Ecosystems

Understand and manage ecosystems

Why does one species of toad live in ponds, while another prefers shingle banks? How does the flora and fauna in a mountain stream change when the glacier has melted away? And how do invasive species affect their new habitat? It is only by answering questions such as these that entire ecosystems can be understood and, to some extent, managed.

News

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June 19, 2018

Nanomaterials consist of tiny particles of different composition. They are used, for example, in textiles and can enter aquatic systems directly from the factory, while being worn or disposed of. For years, research groups at Eawag have been investigating the effects of artificially manufactured nanoparticles on human beings and the environment. Their preliminary conclusion: nanoparticles have a reputation worse than they deserve. Read more

June 5, 2018

Biological processes in rivers and brooks emit CO2, partly as a result of decaying plant litter that is deposited in the watercourses from surrounding land. Flowing water thus contributes more to the natural carbon cycle than would a terrestrial ecosystem covering the same area. Up until now, global carbon measures have only taken account of rivers that flow continuously. But about half of the world’s river networks consist of streams that are only periodically flooded. Their CO2 turnover has now been examined for the first time by 94 research institutes from all over the world, among them Eawag and the University of Zurich. Read more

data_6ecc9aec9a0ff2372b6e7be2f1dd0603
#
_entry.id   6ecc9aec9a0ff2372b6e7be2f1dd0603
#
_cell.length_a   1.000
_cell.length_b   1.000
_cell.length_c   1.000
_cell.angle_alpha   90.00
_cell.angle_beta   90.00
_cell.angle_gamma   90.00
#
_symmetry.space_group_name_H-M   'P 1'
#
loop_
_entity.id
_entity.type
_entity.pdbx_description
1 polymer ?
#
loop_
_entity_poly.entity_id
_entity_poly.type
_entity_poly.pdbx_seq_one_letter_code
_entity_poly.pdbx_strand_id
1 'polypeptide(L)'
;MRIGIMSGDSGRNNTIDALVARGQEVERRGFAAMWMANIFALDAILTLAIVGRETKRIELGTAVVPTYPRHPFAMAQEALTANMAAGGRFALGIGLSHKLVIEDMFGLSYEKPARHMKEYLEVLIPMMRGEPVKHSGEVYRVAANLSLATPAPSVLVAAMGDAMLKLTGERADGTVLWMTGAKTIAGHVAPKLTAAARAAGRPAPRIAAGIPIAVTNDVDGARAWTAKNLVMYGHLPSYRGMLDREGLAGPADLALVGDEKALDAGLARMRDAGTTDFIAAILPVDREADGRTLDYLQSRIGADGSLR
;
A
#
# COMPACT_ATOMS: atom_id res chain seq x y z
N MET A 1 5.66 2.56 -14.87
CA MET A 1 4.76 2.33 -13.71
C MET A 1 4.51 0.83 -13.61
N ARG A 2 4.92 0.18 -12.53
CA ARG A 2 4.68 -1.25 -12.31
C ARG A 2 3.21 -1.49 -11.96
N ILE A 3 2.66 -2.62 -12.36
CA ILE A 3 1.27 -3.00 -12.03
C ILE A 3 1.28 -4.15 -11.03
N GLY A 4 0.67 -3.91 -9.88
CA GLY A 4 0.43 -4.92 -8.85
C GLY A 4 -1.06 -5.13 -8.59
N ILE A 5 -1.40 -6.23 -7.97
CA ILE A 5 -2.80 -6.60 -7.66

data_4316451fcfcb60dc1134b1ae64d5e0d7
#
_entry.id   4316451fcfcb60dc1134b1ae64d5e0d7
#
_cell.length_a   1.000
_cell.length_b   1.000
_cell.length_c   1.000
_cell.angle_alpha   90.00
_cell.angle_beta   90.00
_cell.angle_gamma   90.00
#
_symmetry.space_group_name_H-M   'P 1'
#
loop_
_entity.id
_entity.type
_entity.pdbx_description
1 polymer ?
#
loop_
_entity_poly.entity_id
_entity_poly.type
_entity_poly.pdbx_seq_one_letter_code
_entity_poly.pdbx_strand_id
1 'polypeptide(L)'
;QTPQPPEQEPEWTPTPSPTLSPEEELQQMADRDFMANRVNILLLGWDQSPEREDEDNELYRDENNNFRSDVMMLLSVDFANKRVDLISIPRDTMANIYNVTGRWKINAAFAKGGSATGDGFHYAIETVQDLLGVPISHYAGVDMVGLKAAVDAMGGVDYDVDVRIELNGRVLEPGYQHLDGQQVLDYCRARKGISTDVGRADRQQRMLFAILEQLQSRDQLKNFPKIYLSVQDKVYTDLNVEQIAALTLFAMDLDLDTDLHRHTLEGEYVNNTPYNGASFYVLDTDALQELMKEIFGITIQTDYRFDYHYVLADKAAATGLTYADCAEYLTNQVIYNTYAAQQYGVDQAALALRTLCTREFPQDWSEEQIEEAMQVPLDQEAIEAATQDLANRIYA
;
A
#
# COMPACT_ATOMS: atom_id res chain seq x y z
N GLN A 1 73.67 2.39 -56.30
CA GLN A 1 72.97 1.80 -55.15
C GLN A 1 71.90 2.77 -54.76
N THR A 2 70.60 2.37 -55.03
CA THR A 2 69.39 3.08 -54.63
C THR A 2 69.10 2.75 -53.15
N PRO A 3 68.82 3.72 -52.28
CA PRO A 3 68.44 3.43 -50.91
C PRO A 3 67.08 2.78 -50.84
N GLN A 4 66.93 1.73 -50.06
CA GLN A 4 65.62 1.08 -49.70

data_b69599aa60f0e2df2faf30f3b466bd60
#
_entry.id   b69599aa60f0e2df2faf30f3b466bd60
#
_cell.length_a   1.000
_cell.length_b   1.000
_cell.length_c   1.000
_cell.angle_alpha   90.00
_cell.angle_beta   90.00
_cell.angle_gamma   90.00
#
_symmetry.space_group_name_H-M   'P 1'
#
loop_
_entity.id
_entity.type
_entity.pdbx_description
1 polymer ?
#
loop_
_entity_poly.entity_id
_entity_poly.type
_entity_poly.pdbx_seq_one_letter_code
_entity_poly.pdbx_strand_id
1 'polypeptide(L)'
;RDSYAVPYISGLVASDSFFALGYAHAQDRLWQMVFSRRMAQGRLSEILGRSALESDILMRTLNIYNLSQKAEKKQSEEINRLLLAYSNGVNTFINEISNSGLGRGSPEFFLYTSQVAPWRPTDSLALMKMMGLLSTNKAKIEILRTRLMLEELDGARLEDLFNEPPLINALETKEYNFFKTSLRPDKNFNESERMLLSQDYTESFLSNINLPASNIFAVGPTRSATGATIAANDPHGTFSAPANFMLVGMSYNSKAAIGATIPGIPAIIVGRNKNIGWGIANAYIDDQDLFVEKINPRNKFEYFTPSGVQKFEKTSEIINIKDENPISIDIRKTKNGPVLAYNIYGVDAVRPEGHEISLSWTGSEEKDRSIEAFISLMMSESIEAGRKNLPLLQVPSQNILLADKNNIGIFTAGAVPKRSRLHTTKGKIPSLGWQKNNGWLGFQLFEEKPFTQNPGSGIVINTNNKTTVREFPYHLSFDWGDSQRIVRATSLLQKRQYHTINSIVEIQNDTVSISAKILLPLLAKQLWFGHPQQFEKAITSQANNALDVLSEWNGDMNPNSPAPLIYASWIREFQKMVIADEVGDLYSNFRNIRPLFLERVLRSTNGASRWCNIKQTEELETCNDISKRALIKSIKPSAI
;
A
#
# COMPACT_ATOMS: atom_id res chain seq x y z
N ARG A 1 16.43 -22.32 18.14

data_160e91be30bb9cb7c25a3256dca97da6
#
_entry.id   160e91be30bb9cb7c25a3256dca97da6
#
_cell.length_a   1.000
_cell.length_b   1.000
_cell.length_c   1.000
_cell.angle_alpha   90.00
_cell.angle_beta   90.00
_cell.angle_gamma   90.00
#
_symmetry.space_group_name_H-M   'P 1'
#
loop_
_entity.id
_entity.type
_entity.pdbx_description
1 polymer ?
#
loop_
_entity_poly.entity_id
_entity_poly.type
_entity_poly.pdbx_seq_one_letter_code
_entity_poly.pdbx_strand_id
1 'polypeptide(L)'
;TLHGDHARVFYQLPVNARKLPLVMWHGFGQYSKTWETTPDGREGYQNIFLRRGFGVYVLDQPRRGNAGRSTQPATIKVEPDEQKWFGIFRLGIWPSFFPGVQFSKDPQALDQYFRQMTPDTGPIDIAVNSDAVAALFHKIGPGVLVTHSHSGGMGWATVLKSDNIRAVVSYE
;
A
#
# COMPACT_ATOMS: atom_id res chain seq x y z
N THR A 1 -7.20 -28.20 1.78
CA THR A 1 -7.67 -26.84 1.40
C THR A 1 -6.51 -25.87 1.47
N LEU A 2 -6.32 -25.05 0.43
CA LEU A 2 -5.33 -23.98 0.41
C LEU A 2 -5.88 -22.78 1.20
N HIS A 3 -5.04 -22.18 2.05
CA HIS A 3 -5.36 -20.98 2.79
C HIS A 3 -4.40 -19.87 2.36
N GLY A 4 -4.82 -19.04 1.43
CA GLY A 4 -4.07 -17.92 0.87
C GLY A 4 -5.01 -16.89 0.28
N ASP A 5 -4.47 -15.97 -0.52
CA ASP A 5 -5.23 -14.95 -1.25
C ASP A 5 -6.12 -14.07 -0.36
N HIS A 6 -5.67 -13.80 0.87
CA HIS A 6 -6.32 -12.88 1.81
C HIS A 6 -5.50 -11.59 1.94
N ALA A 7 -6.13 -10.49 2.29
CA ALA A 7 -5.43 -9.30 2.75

Events

22.06.​2018,
9.00 am
Eawag Dübendorf
17.08.​2018,
9.00 am
Eawag Dübendorf
04.10.​2018,
9.00 am
Lausanne

Scientific publications

Thomas, M. K.; Fontana, S.; Reyes, M.; Kehoe, M.; Pomati, F. (2018) The predictability of a lake phytoplankton community, over time-scales of hours to years, Ecology Letters, 21(5), 619-628, doi:10.1111/ele.12927, Institutional Repository
Bouffard, D.; Kiefer, I.; Wüest, A.; Wunderle, S.; Odermatt, D. (2018) Are surface temperature and chlorophyll in a large deep lake related? An analysis based on satellite observations in synergy with hydrodynamic modelling and in-situ data, Remote Sensing of Environment, 209, 510-523, doi:10.1016/j.rse.2018.02.056, Institutional Repository
To the library
  • Factsheet: Invasive species spread by recreational boats transported overland [pdf, available in German and French]
  • Factsheet: River Corridors [pdf, available in German and French]
  • Factsheet: Facts about phosphorus in Lake Brienz [pdf, available in German and French]
  • River revitalisation: Focus on fish [pdf, available in German and French]
Weber, C. (2013) Schweizer Fließgewässer im Spannungsfeld zwischen Schutz und Nutzung, 259-268, Institutional Repository

Experts

Prof. Dr. Rik Eggen
  • aquatic ecotoxicology
  • micropollutants
  • surface water
Prof. Dr. Jukka Jokela
  • algae
  • aquatic ecotoxicology
  • fish
  • genetics
  • plankton
  • proteomics
Dr. Hans Peter Kohler
  • micropollutants
  • organic pollutants
  • drinking water
Dr. Blake Matthews
  • biodiversity
  • plankton
  • evolution
  • Ecosystems
Dr. Carsten Schubert
  • isotopes
  • surface water
Prof. Dr. Ole Seehausen
  • fish
  • genetics
  • ecology
  • evolution
Dr. Piet Spaak
  • plankton
  • sediments
Prof. Dr. Alfred Johny Wüest
  • aquatic ecology
  • water quality
  • Lake management